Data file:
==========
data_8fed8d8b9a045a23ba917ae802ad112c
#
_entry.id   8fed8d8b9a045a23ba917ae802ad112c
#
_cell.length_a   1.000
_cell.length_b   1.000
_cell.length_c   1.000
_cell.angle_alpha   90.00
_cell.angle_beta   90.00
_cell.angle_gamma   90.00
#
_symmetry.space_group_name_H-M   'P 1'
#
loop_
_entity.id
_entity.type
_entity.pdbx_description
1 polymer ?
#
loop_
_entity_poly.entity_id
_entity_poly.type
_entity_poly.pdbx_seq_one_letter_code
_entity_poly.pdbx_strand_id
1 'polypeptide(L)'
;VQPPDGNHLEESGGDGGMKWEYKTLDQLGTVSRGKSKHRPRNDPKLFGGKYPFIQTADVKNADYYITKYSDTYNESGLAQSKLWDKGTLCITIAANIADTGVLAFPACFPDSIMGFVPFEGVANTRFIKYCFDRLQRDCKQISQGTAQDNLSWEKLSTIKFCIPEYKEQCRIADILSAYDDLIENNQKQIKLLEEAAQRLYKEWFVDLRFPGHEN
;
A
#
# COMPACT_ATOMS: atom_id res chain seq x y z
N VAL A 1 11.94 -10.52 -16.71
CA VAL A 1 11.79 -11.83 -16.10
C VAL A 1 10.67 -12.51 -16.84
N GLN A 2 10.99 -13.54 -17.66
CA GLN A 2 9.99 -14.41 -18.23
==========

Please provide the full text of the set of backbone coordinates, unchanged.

data_8fed8d8b9a045a23ba917ae802ad112c
#
_entry.id   8fed8d8b9a045a23ba917ae802ad112c
#
_cell.length_a   1.000
_cell.length_b   1.000
_cell.length_c   1.000
_cell.angle_alpha   90.00
_cell.angle_beta   90.00
_cell.angle_gamma   90.00
#
_symmetry.space_group_name_H-M   'P 1'
#
loop_
_entity.id
_entity.type
_entity.pdbx_description
1 polymer ?
#
loop_
_entity_poly.entity_id
_entity_poly.type
_entity_poly.pdbx_seq_one_letter_code
_entity_poly.pdbx_strand_id
1 'polypeptide(L)'
;VQPPDGNHLEESGGDGGMKWEYKTLDQLGTVSRGKSKHRPRNDPKLFGGKYPFIQTADVKNADYYITKYSDTYNESGLAQSKLWDKGTLCITIAANIADTGVLAFPACFPDSIMGFVPFEGVANTRFIKYCFDRLQRDCKQISQGTAQDNLSWEKLSTIKFCIPEYKEQCRIADILSAYDDLIENNQKQIKLLEEAAQRLYKEWFVDLRFPGHEN
;
A
#
# COMPACT_ATOMS: atom_id res chain seq x y z
N VAL A 1 11.94 -10.52 -16.71
CA VAL A 1 11.79 -11.83 -16.10
C VAL A 1 10.67 -12.51 -16.84
N GLN A 2 10.99 -13.54 -17.66
CA GLN A 2 9.99 -14.41 -18.23